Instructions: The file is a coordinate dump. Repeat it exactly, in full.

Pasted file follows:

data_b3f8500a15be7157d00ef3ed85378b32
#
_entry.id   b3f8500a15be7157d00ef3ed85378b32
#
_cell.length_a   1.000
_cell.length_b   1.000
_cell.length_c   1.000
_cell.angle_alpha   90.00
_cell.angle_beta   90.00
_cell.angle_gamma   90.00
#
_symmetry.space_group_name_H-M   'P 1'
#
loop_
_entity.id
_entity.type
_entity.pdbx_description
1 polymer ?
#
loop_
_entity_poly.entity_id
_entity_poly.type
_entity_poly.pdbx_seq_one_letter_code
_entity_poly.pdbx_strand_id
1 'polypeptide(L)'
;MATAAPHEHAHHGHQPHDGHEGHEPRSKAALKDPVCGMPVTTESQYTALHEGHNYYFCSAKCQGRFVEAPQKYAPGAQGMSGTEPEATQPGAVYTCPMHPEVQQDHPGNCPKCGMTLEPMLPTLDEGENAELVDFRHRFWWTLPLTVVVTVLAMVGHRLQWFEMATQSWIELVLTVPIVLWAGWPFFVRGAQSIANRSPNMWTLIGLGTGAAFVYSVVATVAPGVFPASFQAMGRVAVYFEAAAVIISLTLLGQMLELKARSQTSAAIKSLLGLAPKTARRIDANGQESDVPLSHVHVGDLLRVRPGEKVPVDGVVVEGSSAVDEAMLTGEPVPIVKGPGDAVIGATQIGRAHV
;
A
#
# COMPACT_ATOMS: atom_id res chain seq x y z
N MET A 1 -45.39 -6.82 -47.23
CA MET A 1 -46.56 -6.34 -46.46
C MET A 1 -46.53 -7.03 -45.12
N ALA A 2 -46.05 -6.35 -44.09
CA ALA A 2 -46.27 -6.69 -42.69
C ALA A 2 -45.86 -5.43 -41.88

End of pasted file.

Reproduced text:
data_b3f8500a15be7157d00ef3ed85378b32
#
_entry.id   b3f8500a15be7157d00ef3ed85378b32
#
_cell.length_a   1.000
_cell.length_b   1.000
_cell.length_c   1.000
_cell.angle_alpha   90.00
_cell.angle_beta   90.00
_cell.angle_gamma   90.00
#
_symmetry.space_group_name_H-M   'P 1'
#
loop_
_entity.id
_entity.type
_entity.pdbx_description
1 polymer ?
#
loop_
_entity_poly.entity_id
_entity_poly.type
_entity_poly.pdbx_seq_one_letter_code
_entity_poly.pdbx_strand_id
1 'polypeptide(L)'
;MATAAPHEHAHHGHQPHDGHEGHEPRSKAALKDPVCGMPVTTESQYTALHEGHNYYFCSAKCQGRFVEAPQKYAPGAQGMSGTEPEATQPGAVYTCPMHPEVQQDHPGNCPKCGMTLEPMLPTLDEGENAELVDFRHRFWWTLPLTVVVTVLAMVGHRLQWFEMATQSWIELVLTVPIVLWAGWPFFVRGAQSIANRSPNMWTLIGLGTGAAFVYSVVATVAPGVFPASFQAMGRVAVYFEAAAVIISLTLLGQMLELKARSQTSAAIKSLLGLAPKTARRIDANGQESDVPLSHVHVGDLLRVRPGEKVPVDGVVVEGSSAVDEAMLTGEPVPIVKGPGDAVIGATQIGRAHV
;
A
#
# COMPACT_ATOMS: atom_id res chain seq x y z
N MET A 1 -45.39 -6.82 -47.23
CA MET A 1 -46.56 -6.34 -46.46
C MET A 1 -46.53 -7.03 -45.12
N ALA A 2 -46.05 -6.35 -44.09
CA ALA A 2 -46.27 -6.69 -42.69
C ALA A 2 -45.86 -5.43 -41.88